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How voice search is changing marketing

Whether on a smartphone or as a loudspeaker in the living room: digital voice assistants are now an indispensable part of everyday life. Reason enough that advertising companies also want to secure their places with Alexa, Siri or Google Assistant. What does this mean for marketing?

Amazon makes itself comfortable at home

Voice search is practical, fast and mobile. We can type only 38 to 40 words per minute on a mobile device, but speak at least 150 words per minute. No wonder the search using voice assistants is booming. For example, 20 percent of US citizens already regularly use digital voice assistants. According to Comscore, more than half of all search queries worldwide will be voice searches by 2020. According to Voicebot.ai, Amazons Echo with its built-in AI Alexa is ahead of the competition for smart speakers with a market share of around 70 percent. When it comes to using mobile and stationary devices in general, Google devices are market leaders. After all, its voice AI Google Assistant is included in smartphones as well as the smart speaker Google Home. But what does this development mean for marketers? If users search by voice, you can no longer reach them with the usual digital advertising forms. After all, the display is not necessarily next to the loudspeaker. The same applies to searchability on the web. While it was previously necessary to secure one of the top five places in Google’s search results, here too the voice assistants are mixing up the market structure.

SEO in the age of voice search

The fact that market leader Google has transformed its results into  information-heavy response pages in recent years also has to do with voice search. An example of this is the knowledge graph. The Google page element briefly summarises the most important company information such as directions and opening hours. So if you’re looking for basic information, you can already get it from Google and don’t even have to click on the company’s website. This is problematic for companies that primarily use their website for branding purposes.

Those who maintain website content should therefore always remember to keep these bits of information, the so-called structured data, up to date for Google. Google also gives selected publishers the opportunity to mark parts of their text as relevant, i.e. “speakable”, for search engines. Advertisers should keep in mind that voice searches are structured differently. After all, those who search using their voice have a classic digital search pattern and primarily ask for information, multimedia control and navigation. As a rule, voice searches are formulated as explicit questions (who, how, what, when, where). After all, the user does not expect five possible answers, but only one. It is still unclear how companies will succeed in becoming number 1 here. It is also not clear whether they can hoist themselves to the top of the results list by placing an ad.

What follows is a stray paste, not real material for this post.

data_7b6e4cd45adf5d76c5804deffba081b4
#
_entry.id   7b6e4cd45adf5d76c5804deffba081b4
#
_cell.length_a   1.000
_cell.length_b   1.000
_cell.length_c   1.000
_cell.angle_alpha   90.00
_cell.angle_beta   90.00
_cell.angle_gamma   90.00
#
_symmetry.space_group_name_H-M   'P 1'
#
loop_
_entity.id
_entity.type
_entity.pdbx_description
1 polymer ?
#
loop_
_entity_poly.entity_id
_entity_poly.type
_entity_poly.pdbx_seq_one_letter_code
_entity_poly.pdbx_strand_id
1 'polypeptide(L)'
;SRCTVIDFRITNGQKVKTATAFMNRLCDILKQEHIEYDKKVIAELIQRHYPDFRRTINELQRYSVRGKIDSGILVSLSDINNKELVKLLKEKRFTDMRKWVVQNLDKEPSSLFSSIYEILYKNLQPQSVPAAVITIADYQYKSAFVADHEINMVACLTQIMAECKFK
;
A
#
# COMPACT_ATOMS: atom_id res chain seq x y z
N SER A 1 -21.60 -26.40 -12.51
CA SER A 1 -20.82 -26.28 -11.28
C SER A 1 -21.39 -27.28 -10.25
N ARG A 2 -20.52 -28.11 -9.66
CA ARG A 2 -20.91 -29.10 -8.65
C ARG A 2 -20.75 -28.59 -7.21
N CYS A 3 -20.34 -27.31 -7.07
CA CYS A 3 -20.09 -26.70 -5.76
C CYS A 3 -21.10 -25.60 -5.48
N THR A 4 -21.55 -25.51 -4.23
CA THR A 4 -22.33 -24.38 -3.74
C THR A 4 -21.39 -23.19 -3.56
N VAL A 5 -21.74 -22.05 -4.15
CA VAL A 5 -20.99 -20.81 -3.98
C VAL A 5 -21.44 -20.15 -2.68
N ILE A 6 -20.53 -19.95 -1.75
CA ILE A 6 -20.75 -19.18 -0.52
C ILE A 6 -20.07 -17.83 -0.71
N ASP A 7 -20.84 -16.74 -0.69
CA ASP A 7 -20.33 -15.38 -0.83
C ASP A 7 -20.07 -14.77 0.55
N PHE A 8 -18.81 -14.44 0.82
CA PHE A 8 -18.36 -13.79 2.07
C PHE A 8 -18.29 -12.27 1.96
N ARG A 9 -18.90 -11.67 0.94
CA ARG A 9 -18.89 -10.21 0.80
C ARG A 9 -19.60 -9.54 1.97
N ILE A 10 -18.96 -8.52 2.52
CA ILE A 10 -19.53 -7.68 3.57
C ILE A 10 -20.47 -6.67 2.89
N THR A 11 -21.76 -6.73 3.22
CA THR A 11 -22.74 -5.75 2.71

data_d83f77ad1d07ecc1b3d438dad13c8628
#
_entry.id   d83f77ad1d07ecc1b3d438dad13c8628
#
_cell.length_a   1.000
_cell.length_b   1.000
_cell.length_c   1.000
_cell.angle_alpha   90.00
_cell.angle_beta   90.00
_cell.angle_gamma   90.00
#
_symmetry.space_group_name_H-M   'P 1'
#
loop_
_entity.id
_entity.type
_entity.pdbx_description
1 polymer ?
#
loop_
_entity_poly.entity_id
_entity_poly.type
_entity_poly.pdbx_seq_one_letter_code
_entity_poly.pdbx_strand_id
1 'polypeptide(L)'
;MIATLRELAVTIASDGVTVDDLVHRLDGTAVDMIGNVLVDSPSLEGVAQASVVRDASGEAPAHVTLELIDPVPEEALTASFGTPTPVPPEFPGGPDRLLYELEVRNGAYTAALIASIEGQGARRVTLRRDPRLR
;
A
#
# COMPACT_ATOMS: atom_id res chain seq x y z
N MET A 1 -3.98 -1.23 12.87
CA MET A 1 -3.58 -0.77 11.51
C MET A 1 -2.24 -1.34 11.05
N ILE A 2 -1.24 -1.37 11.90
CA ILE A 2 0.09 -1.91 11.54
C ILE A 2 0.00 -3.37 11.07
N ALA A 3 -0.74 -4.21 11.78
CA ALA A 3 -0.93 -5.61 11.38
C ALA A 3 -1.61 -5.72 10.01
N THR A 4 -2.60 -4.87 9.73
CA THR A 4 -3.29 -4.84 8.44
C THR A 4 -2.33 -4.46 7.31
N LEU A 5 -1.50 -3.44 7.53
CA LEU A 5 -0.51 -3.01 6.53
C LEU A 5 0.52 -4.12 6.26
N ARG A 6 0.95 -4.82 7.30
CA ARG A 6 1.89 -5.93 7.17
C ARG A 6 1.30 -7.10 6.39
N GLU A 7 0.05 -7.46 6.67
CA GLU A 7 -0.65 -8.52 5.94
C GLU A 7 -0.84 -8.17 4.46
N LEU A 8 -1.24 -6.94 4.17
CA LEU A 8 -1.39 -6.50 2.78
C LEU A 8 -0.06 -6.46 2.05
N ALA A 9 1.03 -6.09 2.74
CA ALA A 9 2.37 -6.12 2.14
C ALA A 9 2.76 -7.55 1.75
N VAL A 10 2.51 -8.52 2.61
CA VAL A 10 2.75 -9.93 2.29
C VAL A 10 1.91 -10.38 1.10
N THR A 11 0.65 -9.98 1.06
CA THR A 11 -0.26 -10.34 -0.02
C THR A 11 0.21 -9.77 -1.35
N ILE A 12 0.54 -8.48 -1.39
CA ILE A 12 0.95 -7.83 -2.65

Possible applications for companies

 How advertising content can be integrated into this new world is therefore an unsolved problem. The most promising thing today seems to be to add features to the voice assistants – similar to an app. So-called “skills” can be developed for Alexa, “actions” for Google Assistant. Apple’s Siri offers individual “shortcuts” starting with iOS 12. In these cases it is a matter of adding features or making them more easily accessible by voice to retrieve and output information. This includes call and support centers as well as services such as ordering meals or handling business transactions. What do companies gain from these new opportunities in concrete terms?

Here are some examples
  • Reputation management: Those currently developing an offer for Alexa and other voice assistants is certainly among the first movers. This can have a positive effect on the positioning of the company.
  • Voice commerce: Simple services such as ordering a pizza, calling a taxi or other delivery services can be implemented relatively easily using digital voice assistants.
  • Content marketing or distribution: Voice assistants can be easily integrated into content marketing. For example, they can read RSS feeds aloud or play complete podcasts.
  • Point of Sale (POS): In stores, voice assistants can answer questions about the current collection and suppliers, or help with product searches.
  • Advertising: Amazons Alexa, for example, still only makes advertising possible to a limited extent. The company has strict standards in this regard. Here it is important to see where the development is heading.
Be heard

We are still at the beginning of a whole new way of navigating through the Internet. At some point, the typed question and answer game could become an actual dialogue that even includes nuances, subtexts and above all context. The further the development of AI (on which voice assistants are ultimately based) progresses, the faster and better voice search will become. Marketing managers should therefore respond in time and keep an eye on the requirements of the platforms and equipment manufacturers and create their own concepts.

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